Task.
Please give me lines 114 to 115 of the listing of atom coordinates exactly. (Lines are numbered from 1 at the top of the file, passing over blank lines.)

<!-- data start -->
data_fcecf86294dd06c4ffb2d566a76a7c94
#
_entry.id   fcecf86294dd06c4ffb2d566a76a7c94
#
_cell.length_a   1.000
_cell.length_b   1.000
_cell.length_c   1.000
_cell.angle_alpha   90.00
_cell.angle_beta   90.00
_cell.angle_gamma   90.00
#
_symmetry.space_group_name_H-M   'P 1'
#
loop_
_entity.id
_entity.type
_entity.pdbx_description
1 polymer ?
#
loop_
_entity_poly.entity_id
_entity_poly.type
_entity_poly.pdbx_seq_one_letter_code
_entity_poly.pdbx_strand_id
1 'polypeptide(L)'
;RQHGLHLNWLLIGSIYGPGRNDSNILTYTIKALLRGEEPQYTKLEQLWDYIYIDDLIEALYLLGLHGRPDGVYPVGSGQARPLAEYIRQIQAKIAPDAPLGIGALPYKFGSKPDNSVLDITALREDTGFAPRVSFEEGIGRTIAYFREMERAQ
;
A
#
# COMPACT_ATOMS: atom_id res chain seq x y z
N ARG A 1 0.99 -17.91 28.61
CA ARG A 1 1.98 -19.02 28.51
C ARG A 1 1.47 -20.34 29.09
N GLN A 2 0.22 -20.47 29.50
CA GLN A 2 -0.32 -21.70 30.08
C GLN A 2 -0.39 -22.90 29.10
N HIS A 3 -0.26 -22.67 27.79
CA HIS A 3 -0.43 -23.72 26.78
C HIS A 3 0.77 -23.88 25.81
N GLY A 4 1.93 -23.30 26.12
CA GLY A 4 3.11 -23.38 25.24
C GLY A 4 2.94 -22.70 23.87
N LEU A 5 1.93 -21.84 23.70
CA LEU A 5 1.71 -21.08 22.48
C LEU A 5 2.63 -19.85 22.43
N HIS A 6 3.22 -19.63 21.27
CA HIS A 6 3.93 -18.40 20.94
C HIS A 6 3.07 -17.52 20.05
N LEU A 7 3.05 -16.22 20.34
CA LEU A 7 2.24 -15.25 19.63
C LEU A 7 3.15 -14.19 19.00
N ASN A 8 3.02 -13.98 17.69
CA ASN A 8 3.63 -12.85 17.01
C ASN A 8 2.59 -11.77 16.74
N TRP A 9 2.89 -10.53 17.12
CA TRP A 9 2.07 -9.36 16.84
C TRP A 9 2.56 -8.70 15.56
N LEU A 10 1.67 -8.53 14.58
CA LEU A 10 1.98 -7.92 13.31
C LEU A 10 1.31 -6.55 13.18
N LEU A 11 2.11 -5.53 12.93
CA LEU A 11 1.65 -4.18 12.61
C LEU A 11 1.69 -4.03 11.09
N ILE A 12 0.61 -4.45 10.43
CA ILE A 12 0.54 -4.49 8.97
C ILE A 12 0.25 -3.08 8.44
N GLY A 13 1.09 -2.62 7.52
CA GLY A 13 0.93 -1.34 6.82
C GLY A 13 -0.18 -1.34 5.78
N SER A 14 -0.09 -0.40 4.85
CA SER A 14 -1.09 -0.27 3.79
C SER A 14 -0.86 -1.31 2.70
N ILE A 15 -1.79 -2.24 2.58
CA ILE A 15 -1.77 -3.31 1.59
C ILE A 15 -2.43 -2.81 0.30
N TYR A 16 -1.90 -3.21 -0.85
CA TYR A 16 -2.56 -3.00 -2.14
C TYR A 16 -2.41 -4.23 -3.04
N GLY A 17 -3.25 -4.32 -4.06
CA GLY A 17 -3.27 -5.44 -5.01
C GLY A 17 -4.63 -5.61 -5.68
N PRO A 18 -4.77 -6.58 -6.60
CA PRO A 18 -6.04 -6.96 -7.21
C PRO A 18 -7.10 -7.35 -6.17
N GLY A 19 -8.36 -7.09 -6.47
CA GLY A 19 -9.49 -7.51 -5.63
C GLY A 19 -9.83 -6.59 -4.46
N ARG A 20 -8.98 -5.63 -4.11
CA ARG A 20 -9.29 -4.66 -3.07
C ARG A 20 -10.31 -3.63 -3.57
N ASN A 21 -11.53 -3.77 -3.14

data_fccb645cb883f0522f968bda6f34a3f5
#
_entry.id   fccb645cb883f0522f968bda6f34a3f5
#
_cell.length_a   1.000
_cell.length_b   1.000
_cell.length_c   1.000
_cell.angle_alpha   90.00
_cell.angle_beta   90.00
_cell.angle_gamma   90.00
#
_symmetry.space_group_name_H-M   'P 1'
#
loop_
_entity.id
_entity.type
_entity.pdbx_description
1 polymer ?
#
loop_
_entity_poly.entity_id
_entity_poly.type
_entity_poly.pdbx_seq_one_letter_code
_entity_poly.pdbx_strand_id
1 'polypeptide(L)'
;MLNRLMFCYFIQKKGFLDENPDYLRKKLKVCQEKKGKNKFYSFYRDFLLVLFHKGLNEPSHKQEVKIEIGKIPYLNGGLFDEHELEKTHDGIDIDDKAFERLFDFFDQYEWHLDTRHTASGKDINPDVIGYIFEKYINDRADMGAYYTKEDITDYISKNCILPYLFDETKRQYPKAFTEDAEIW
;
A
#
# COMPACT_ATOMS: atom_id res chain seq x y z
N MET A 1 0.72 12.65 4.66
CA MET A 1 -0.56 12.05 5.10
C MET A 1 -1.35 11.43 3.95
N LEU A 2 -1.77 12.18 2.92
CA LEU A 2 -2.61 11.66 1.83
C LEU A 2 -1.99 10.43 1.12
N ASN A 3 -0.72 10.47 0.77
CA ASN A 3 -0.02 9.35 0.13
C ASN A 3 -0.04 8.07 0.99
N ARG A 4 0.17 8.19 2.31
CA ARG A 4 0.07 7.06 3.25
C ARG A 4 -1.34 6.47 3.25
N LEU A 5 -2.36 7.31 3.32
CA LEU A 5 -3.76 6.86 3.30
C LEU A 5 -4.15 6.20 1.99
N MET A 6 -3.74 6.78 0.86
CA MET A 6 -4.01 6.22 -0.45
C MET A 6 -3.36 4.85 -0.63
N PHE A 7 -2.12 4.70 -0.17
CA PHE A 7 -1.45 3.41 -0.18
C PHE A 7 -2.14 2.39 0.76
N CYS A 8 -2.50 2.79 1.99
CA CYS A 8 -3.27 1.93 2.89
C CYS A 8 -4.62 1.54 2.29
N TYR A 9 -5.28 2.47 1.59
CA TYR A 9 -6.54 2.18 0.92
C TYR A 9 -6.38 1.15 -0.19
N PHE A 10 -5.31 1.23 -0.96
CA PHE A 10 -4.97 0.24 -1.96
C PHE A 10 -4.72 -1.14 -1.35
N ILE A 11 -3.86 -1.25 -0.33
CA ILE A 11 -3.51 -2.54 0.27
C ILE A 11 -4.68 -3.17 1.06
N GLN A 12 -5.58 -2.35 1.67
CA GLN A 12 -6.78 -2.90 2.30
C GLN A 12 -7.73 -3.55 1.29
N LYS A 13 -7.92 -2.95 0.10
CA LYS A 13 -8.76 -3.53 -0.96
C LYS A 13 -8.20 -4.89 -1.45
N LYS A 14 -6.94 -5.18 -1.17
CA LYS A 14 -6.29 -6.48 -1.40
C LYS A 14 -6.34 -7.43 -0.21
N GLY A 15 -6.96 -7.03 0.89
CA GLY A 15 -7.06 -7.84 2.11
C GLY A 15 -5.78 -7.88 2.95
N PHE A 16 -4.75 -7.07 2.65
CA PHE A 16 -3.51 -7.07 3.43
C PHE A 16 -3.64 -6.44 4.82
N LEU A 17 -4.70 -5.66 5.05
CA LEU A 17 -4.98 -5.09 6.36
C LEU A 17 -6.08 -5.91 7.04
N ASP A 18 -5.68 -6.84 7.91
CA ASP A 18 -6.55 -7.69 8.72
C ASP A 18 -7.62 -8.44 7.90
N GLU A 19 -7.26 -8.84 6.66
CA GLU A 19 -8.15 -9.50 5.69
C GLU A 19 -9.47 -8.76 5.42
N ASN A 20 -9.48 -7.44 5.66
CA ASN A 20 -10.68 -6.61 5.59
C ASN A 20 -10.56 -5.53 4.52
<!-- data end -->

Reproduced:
_entity_poly.pdbx_seq_one_letter_code
_entity_poly.pdbx_strand_id